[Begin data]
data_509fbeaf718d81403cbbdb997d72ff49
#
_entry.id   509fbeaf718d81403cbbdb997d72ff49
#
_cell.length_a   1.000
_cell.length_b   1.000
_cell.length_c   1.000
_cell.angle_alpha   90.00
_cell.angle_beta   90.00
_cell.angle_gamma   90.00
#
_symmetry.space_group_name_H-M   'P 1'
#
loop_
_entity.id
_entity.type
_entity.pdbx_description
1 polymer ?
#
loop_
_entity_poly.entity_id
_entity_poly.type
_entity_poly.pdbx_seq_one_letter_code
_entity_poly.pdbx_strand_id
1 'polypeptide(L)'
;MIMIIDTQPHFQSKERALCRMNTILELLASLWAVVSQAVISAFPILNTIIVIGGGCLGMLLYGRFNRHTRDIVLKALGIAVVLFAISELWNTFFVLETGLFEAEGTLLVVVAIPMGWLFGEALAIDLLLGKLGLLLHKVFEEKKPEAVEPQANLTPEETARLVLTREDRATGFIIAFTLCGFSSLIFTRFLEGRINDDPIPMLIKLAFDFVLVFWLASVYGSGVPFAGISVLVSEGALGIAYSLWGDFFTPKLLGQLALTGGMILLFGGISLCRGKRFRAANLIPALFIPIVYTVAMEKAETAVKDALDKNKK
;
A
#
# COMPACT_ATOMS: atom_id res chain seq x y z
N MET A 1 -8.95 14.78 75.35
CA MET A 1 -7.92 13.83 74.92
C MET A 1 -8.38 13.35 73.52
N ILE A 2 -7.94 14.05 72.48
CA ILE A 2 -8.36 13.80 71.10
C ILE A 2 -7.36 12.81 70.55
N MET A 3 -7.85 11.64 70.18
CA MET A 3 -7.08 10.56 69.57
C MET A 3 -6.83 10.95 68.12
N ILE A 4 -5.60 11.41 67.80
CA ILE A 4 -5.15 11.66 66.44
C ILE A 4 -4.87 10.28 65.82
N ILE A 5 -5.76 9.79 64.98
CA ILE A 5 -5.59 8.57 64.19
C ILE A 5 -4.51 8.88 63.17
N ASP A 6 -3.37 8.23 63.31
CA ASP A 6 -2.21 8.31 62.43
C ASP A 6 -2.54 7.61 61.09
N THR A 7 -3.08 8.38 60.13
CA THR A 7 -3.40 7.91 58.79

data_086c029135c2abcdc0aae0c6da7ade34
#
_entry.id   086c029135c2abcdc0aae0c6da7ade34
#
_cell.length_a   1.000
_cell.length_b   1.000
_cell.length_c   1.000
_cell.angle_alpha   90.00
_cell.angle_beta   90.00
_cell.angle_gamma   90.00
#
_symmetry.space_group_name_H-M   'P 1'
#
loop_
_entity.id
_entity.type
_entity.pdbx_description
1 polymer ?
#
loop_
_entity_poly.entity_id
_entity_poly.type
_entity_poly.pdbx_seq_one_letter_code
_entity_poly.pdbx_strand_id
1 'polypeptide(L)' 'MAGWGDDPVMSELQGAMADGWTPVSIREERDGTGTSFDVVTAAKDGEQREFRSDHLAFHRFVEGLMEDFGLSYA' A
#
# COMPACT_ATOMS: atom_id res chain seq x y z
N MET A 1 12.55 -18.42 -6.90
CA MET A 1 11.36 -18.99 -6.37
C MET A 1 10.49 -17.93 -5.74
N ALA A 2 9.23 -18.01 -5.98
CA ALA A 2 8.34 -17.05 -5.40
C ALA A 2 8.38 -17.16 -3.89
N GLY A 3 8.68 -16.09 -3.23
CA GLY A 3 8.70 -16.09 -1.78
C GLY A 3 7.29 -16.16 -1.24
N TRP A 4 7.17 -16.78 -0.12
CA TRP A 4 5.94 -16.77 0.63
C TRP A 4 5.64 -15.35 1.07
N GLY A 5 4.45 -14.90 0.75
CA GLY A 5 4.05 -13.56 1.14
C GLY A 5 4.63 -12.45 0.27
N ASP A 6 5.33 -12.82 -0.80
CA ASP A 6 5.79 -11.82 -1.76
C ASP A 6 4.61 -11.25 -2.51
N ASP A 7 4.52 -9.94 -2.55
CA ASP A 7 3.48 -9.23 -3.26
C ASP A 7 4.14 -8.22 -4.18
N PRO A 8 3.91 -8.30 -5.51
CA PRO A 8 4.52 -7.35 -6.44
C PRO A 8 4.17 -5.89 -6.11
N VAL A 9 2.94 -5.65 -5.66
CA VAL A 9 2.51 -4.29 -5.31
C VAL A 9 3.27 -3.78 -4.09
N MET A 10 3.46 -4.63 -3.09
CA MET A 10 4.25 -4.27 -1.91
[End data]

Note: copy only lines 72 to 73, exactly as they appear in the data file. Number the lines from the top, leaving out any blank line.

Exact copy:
_entity_poly.type
_entity_poly.pdbx_seq_one_letter_code